Ludwig van Beethoven (1770-1827)
Adagio ma non troppo, for mandolin and piano, WoO 43b [5:04]
Sonatina in C minor, for mandolin and piano, WoO 43a [5:04]
Sonatina in C major, for mandolin and piano, WoO 44a [2:16]
Johann Nepomuk HUMMEL (1778-1837)
Grand sonata for mandolin and piano Op.37a [16:10]
Ludwig van BEETHOVEN
Andante con variazione, for mandolin and piano, WoO 44b [9:05]
Allegretto from Symphony No. 7 op.92 (transcribed by Hans Sitt) [8:26]
Corentin APPARAILLY (b. 1995)
Lettre à l’immortelle bien-aimée [4:45]
Fritz KREISLER (1875-1962)
Rondino on a theme by Beethoven [2:36]
Walter MURPHY (b.1952)
A Fifth of Beethoven (arranged by Bruno Fontaine) [3:27]
Julien Martineau (mandolin)
Vanessa Benelli Mosell (piano)
Yann Dubost (double bass: Murphy)
José Fillatreau (drums: Murphy).
rec. 2019, Auditorium Saint-Pierre-des-Cuisines, Toulouse, France
NAÏVE V7083 [58:18]
This is an album which should give a good deal of pleasure to mandolin-fanciers (I confess to being one myself), but which may perhaps be of rather less interest to others.
I guess that, with a few exceptions, only the above-mentioned mandolin-fanciers and very well-informed admirers of Beethoven will know that the great composer took an interest (at least for a while) in the mandolin. The mandolin was fashionable in the closing years of the Eighteenth Century and it was in those years that Beethoven encountered at least two players of the instrument and was drawn into writing a few pieces with them in mind, and perhaps in collaboration with them. One was Josephine von Clary und Aldringen a beautiful aristocrat in Prague, who was an amateur singer and who also played the mandolin (she may also have inspired in Beethoven one of those hopeless loves of an aristocratic woman to which he was so susceptible). He may have met her in 1796, when visiting Prague under the patronage of Prince Lichnowsky (In his booklet essay for this CD, Camille De Rijk dates the meeting to 1787). Josephine was the future wife of Count Clam-Gallas, a lover of music to whom Prince Lichnowsky introduced Beethoven. Josephine was a pupil of Jan Kuchař (1751-1829) whose musical accomplishments, as well as being a conductor, an organist and a harpsichordist, included skill on the mandolin. Indeed, he had played the instrument to accompany Don Giovanni at the premiere of Mozart’s opera in 1787 (in Prague), doing much to encourage the vogue for the instrument among the music lovers of the city. Philip Bone, in his enduringly useful and interesting book of 1914, The Guitar and the Mandolin: Biographies of celebrated players and composers for these instruments writes that Kuchař was “a consummate artist on the mandolin and an esteemed teacher whose pupils numbered many of the most aristocratic members of society” (p.170). It seems at least very likely that Beethoven would have met him too.
What is quite certain is that Beethoven did meet another important figure in the mandolin’s history, Wenzel Krumholz (1750-1817). Born near Prague, Krumholz was equally accomplished as a violinist and as a mandolist. In 1796 he was one of the first violins in the court orchestra of Vienna. He and Beethoven became close friends; Wenzel seems to have been a high-spirited and somewhat eccentric character. Beethoven sometimes called him his ‘Narr’ (Jester or Fool). We know that he gave Beethoven violin lessons and he may also have taught him the mandolin; he definitely played the mandolin for Beethoven, who possessed a Milanese mandolin of his own.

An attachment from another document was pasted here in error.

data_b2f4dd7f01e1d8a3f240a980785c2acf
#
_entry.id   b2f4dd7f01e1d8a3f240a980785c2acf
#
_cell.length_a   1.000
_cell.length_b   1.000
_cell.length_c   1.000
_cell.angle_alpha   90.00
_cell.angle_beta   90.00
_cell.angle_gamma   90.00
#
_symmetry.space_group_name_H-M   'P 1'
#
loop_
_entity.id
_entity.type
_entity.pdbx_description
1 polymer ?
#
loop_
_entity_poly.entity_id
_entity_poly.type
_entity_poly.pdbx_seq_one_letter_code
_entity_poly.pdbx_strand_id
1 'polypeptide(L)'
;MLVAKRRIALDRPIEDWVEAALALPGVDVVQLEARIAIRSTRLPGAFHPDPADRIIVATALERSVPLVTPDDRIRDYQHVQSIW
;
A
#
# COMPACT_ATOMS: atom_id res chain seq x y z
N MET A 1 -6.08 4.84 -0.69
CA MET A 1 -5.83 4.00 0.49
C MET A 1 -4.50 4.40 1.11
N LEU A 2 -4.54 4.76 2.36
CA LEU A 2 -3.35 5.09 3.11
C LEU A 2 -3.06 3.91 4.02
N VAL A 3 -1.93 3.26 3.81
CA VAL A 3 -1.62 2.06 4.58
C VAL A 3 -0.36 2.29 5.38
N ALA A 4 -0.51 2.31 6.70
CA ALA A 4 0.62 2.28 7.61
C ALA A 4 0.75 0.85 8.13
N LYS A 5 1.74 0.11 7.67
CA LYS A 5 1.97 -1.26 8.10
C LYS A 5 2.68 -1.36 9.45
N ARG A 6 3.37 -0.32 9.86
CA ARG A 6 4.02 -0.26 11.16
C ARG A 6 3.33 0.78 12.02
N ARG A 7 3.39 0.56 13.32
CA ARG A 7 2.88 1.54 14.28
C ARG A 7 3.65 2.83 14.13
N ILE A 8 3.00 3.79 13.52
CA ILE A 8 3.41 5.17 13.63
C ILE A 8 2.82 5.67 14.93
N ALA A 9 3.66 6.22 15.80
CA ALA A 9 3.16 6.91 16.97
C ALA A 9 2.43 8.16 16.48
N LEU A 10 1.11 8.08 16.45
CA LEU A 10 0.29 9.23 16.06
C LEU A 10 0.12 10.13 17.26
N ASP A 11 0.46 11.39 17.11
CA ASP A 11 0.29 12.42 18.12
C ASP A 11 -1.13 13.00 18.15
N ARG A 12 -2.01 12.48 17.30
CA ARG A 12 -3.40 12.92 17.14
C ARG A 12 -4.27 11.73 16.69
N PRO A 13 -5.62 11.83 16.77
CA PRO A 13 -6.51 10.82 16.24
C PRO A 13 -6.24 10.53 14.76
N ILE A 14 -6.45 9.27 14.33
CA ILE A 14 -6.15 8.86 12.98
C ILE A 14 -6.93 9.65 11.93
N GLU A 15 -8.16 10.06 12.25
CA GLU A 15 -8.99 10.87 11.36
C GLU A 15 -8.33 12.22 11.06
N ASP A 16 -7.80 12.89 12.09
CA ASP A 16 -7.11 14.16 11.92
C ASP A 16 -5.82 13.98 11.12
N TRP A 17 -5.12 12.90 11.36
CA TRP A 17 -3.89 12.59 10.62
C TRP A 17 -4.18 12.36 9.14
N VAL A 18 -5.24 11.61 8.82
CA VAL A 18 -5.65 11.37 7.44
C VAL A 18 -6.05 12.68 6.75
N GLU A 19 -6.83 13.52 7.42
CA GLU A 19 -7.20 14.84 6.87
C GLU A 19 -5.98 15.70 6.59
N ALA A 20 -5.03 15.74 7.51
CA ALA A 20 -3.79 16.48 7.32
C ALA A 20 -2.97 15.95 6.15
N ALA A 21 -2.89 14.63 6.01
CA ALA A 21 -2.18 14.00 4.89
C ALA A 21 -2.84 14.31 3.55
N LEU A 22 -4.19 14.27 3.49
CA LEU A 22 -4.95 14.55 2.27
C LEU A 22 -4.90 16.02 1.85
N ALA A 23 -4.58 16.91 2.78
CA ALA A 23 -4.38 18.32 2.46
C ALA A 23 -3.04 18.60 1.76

The works which carry the identification WoO 43 were probably written with Josephine von Clary in mind, the others in connection with Wenzel Krumholz (None of them were published in Beethoven’s lifetime). It would be dishonest (or perhaps one should say absurd) to claim that any of these pieces add anything to our estimation of Beethoven the composer, even if how they came to be written throws an interesting sidelight on his life. But they do have a period charm, and WoO 44b, the andante and variations, is more than just charming; it has its own kind of complexity and wit, as well as a few moments of genuine beauty.
The problem I have with this disc lies in the combination of mandolin and piano. The surviving manuscripts of at least some of these pieces by Beethoven specify the use of the cembalo (the harpsichord or just possibly the fortepiano). The sheer power of the modern piano makes it a difficult partner for the mandolin. I used to own (probably around 1970!) an old Nonesuch LP on which these Beethoven pieces were played by mandolinist Maria Scivitarro and harpsichordist Robert Veyron-Lacroix. I no longer have the LP, but I was able, in the course of making notes for this review, to track down the recording on Spotify (it was apparently re-issued by Erato in 2019). The sound, as I remember it was on the original LP, is over-bright at times; but another memory which listening to it again revived, even in streamed form, was how much more successful the use of two plucked instruments was, how much more unforced and natural blend and balance were.
I suspect (admittedly on very limited evidence) that Julien Martineau and Vanessa Benelli Mosell are, in one might call an absolute sense, finer musicians than Maria Scivitarro and Robert Veyron-Lacroix. But there is no doubting the fact that the combination of mandolin and piano presents them with problems. One can almost ‘hear’ Mosell reining in her instrument but, for all her skill – and the efforts of the sound engineer (Pierre-Emmanuel Triffault) the instrumental balance sounds unnatural and at times simply frustrating and unsatisfactory.
Leaving aside the question of instrumentation, I think it is the Andante with variations which comes off best on this disc – perhaps because it has musical virtues of construction and elaboration, of multiple perspectives on one idea, that are less dependent on matters of colour and sonority than Beethoven’s other music for mandolin. Still, it is strange to note that it is also in WoO 44b that Mosell produces from her piano passages in which the instrument sounds most like a fortepiano. The fifth variation, led by the mandolin engages the emotions and the sixth and last variation is quite striking, given that it begins as a lively polka but closes quite soberly. This work was not published until 1940.